Volume Haptics Toolkit

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The Volume Haptics Toolkit, VHTK for short, was developed during a research project aiming at bringing haptics into volume data exploration interfaces and the volume data understanding process. During this project the algorithms needed for both simple and effective volume haptics were designed and the primary interface for VHTK was formed. The toolkit extends H3D API by introducing the scene-graph nodes necessary for loading volumetric data, handling and processing the data and for using the data to produce both visual and haptic feedback.

While developed primarily for haptic scientific visualization, the toolkit has matured to be useful also for other applications in which the haptic or visual feedback does not come from explicit geometrical surfaces. This can be simple tissue simulation (no dynamics) in needle insertion or biopsy where volumetric data can specify material properties, or to provide guidance fields assisting or helping a user to perform a certain task.

VHTK has been designed ground up to make full use of the features provided by H3D API. Thus, the toolkit can be use in all three design levels of H3D API — structural design using X3D, interactive dynamics using Python scripting and low-level setup and extensions in C++. Also the event handling system is highly integrated in the functionality of VHTK. Changes in fields controlling, for example, filters propagates an event to every node involved, forming a conceptual multi-modal data pipeline, similar to those of Visualization Toolkit, VTK, and AVS/Express.


The first version of VHTK was released in 2003. At that time the core technology for the calculation of the volume haptic force feedback was the yielding constraints, only a few visualization nodes were available and the data loading and filtering capabilities were at a basic level. With that haptics technology only one haptic mode could be used at a time. In 2004 the core was replaced by the haptic primitives technology which allowed for several modes to be used simultaneously. At the same time the number of haptic modes supported by the toolkit increased. The toolkit was ported to H3D API in 2005 and the first version, VHTK 1.0 for H3D API, was released at the end of that year.

Specific Features

  • Multi-level programming using X3D for structure definition, Python scripting for simple behaviour and setup, and C++ for extending the functionality.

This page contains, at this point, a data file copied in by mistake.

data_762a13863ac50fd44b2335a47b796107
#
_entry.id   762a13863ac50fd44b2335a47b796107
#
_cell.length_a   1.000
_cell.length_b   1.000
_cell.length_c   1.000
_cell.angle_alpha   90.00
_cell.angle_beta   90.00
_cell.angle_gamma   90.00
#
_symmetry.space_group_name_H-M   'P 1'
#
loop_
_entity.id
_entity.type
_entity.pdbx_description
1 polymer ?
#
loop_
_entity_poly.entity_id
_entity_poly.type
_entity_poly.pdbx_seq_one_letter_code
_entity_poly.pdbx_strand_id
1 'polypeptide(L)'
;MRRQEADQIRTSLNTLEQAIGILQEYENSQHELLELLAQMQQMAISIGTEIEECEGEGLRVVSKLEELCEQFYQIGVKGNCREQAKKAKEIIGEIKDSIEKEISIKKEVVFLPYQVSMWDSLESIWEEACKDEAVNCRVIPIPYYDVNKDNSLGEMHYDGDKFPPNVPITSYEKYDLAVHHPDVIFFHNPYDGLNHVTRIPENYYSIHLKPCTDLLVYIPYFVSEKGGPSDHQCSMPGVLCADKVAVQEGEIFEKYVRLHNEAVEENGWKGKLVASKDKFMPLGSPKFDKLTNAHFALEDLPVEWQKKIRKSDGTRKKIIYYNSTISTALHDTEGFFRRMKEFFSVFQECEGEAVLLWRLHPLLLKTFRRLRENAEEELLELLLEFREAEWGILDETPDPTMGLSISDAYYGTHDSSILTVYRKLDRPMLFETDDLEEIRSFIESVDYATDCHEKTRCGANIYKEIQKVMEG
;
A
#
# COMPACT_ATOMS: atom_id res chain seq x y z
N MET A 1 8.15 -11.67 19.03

• Volume haptics based on haptic primitives, which allows for a free combination of both active and passive haptic modes.
  • Eight predefined haptic modes for haptic rendering of features in scalar and vector data.
  • A range of volume visualization methods including direct volume rendering (DVR), stream-tubes, hedge-hogs and iso-surfaces.
  • Highly configurable visualization pipeline, both for haptics and graphics.
  • A wide range of transfer functions, both for specifying haptic material properties and colours.
  • Volume data processing, both rasterized (regular grid) volumes and continuous data fields.
  • Fast local reconstruction of iso-surfaces of updated data.
  • Explicit handling of dynamic transforms and animated volumetric data, rendering the haptic feedback consistent with dynamics.

Typical Applications

VHTK has been designed to directly provide or assist in the implementation of most types of haptic feedback not associated with geometric surfaces. This means that it is not very useful for many conventional VR applications, but there are many areas where such feedback can be invaluable.

Scientific/Medical Visualization 
In scientific or medical visualization the haptic feedback can provide information about the local structure and other data features, as well as provide some guidance in certain tasks. The volumetric nature of many types of such data makes volume haptic very effective.
Needle or Biopsy Simulation 
The volumetric nature of real tissues makes volume haptics suitable for simulation of simple interaction with tissues, for example pushing a needle through different tissue layers to perform a biopsy.
Physical Guidance 
VHTK provides an arsenal of both passive and active modes of haptic feedback. If the best way or a suggested way to move the haptic instrument for any position in the virtual environment is known, then this is in effect a volumetric vector field. A set of modes from VHTK can be applied to such a guidance field to provide a physical support assisting in complicated or time pressing tasks.

Python Scripts

There are some Python scripts accompanying the distribution of VHTK. These are providing tools useful for the interactive multi-modal visualization of volumetric data. The haptics device position is required by some of these scripts. Also, the position of the device must typically be defined in local coordinates of the space where the script is operating. This position is most easily obtained through the following X3D code

    <LocalInfo DEF="INFO" />
  <PythonScript DEF="SCRIPT"
  <IMPORT inlineDEF="H3D_EXPORTS" exportedDEF="HDEV" AS="HDEV"/>
      fromNode="HDEV" fromField="trackerPosition"
      toNode="INFO" toField="position" />
      fromNode="INFO" fromField="position"
      toNode="SCRIPT" toField="position" />

Clip Planes

  • urn:vhtk:python/ClipPlanes.py

ClipPlanes allows the user to interactively control clipplanes in a scene. A button click adds a clipplane at the current position with the current orientation. The plane can then be moved and rotated. Previously added planes can be interactively moved and rotated, and removed.

The following must be provided through the "references" field:

  • the group node which should be clipped

The following may also be provided through the "references" field:

  • a identically transformed group for clipplane icons,
  • an identically transformed LocalInfo node,
  • an icon for the clipplanes.

The following must be routed:

  • to the field "button", the button to control the clipplanes with,
  • to the field "position", the position to control the clipplanes, and
  • to the field "orientation", the orientation to control the clipplanes.

Put Seeded

  • urn:vhtk:python/PutSeeded.py

PutSeeded allows the user to interactively seed a seeded visualization type, such as stream ribbons.

The following must be provided through the "references" field:

  • the group node in which the visualization nodes should be put,